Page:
BIOSECURITY implementation on New South Wales sheep properties will be boosted with the appointment of a second specialist extension officer by Animal Health Australia.
Former NSW Local Land Services district veterinarian Dr Sophie Hemley has been appointed to help the state’s sheep farmers implement practical and effective biosecurity measures on their farms.
Dr Hemley grew up on a mixed wool and cropping property near Griffith before studying her veterinary degree at Charles Sturt University in Wagga Wagga. She is currently based at Ivanhoe in the state’s west.
The appointment of Dr Hemley is the second under the National Sheep Industry Biosecurity Strategy 2019-2024, which was developed by Sheep Producers Australia and WoolProducers Australia to secure the future of the sheep and wool industries. The first appointment was Dr Emily Buddle in South Australia.
“We’re here to help and encourage producers to take ownership of their on-farm biosecurity practices so that they can protect their farms against diseases, pests and weeds, ultimately boosting their productivity and profitability,” Dr Hemley said.
“Every landholder and land manager has a responsibility to help manage and reduce biosecurity risks on their property; if everyone does this, we can both make a difference on farm and safeguard the value of our industry as a whole.”
Dr Hemley will be working closely with counterparts within the NSW Government and local and regional farming groups to reach and support producers looking to implement biosecurity measures on their farms.
AHA executive manager, biosecurity and animal health systems, Dr Simon Humphrys, said the expansion of NSIBS into a second state will build on successful outcomes in South Australia in collaboration with Livestock SA and PIRSA.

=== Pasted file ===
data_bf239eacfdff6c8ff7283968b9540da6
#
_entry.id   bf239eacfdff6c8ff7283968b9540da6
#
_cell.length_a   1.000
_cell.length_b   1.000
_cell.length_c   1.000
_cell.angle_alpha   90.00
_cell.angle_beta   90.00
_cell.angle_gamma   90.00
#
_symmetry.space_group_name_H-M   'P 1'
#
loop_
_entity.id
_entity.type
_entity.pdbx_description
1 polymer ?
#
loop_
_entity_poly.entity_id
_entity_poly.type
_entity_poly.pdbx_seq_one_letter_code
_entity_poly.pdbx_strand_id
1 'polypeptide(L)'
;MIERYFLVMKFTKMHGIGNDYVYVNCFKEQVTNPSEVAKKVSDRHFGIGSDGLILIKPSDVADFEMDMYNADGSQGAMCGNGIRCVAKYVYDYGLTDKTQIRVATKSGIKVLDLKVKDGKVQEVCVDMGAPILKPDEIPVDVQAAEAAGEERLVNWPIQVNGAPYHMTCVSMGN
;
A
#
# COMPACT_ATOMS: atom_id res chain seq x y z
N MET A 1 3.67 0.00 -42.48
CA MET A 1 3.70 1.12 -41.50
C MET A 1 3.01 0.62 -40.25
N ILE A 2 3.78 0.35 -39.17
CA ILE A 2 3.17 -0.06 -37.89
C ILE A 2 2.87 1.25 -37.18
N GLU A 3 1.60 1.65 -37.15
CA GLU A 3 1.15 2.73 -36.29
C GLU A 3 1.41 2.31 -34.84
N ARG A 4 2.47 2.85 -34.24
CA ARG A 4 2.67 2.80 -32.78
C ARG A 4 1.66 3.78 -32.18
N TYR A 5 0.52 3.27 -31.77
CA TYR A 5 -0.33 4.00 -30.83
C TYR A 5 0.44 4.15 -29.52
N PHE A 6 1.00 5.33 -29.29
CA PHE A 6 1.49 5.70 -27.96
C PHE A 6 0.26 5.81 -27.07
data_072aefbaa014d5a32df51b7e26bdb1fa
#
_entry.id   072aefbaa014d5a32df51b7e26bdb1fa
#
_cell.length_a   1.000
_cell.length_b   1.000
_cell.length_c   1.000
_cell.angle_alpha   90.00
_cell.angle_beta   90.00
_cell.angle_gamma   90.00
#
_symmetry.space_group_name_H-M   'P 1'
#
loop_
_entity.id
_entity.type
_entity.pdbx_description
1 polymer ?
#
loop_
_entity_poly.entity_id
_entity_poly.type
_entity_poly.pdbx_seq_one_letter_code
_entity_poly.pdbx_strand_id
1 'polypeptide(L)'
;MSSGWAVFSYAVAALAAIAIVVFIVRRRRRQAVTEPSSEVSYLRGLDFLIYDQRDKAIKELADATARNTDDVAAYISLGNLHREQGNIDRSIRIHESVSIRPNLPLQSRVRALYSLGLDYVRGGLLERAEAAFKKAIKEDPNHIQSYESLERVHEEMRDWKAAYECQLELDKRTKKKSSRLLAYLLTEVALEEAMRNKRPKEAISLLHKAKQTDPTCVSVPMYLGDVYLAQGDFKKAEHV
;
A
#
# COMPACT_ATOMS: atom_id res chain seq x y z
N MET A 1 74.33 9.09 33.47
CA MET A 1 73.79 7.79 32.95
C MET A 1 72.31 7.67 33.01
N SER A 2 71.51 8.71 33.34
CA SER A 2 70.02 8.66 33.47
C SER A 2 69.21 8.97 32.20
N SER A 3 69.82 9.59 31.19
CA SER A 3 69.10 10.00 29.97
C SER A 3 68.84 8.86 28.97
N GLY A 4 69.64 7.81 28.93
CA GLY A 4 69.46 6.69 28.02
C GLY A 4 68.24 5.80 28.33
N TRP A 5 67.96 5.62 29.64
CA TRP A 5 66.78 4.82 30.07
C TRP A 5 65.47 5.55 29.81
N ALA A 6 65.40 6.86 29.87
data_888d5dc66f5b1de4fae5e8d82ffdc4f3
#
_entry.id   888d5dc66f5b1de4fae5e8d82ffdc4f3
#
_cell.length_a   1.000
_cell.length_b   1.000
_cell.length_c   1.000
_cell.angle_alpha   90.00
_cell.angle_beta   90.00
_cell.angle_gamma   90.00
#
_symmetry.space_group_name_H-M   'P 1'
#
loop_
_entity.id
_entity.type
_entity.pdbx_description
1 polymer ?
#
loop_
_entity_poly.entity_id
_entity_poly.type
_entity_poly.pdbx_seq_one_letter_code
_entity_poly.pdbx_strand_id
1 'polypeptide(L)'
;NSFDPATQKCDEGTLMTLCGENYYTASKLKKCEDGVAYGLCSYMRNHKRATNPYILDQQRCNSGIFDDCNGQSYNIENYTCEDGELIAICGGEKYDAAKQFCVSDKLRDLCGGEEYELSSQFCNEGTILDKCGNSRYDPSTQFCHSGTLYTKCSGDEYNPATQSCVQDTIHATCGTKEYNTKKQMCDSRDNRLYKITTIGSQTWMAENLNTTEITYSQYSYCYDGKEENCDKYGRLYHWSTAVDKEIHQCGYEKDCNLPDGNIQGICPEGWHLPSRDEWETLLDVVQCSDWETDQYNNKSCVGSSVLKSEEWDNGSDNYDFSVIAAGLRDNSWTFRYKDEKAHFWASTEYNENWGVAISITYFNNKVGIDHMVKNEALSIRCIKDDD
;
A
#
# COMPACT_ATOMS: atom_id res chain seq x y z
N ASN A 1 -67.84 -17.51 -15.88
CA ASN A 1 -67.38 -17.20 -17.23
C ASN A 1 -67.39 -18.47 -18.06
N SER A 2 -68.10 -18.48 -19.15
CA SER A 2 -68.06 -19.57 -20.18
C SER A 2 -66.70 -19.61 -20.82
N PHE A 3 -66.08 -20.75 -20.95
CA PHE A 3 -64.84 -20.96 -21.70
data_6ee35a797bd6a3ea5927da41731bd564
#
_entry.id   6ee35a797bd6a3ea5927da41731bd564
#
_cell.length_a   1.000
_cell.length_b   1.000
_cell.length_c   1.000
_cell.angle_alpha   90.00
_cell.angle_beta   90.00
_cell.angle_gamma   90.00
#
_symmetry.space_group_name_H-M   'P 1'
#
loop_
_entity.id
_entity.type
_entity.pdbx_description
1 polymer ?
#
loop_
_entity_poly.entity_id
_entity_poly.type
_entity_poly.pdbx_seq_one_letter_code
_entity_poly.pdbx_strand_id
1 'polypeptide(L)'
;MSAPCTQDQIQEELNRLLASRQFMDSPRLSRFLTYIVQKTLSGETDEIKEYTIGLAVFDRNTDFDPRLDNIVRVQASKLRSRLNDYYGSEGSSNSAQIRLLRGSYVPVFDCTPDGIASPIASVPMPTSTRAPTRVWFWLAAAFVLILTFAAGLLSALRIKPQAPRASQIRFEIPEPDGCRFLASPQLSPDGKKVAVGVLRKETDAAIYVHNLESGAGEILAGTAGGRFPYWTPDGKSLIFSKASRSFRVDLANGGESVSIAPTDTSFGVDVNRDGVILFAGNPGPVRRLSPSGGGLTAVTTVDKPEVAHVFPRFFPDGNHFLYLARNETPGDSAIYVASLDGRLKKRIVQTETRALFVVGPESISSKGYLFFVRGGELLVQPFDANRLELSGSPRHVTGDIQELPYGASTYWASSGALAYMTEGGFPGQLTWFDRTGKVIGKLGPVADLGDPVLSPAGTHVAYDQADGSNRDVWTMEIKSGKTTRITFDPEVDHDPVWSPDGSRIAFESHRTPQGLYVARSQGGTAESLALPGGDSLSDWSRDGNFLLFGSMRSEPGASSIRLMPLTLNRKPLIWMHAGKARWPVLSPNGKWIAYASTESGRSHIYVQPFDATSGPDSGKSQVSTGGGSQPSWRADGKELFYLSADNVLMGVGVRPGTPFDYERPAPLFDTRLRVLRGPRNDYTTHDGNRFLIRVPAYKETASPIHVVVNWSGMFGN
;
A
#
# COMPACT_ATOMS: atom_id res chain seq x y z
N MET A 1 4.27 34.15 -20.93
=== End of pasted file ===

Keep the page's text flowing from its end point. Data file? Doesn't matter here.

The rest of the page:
“NSIBS is a national initiative by our peak industry bodies which aims to make sheep industry biosecurity planning and implementation regionally tailored, effective and, where it makes sense, consistent across Australia.
“AHA is proud to be a part of this initiative and I look forward to working with Dr Hemley to see the Strategy’s objectives realised on properties across NSW,” Dr Humphrys said.
SPA chief executive officer Stephen Crisp said it is great to see the development of NSIBS leading to extension boots on the ground.
“SPA is delighted to have Sophie on board to assist producers improve their biosecurity and protect the sheep sector from disease.”
WoolProducers general manager Adam Dawes said he had no doubt that Sophie’s previous in-field experience and grower communication skills will serve her well in this role.
AHA said Dr Hemley and Dr Buddle will be building local networks and working with industry, producers and their supply chains within their respective states. They will also be working together to support national actions under the NSIBS banner. Find out more via www.animalhealthaustralia.com.au/nsibs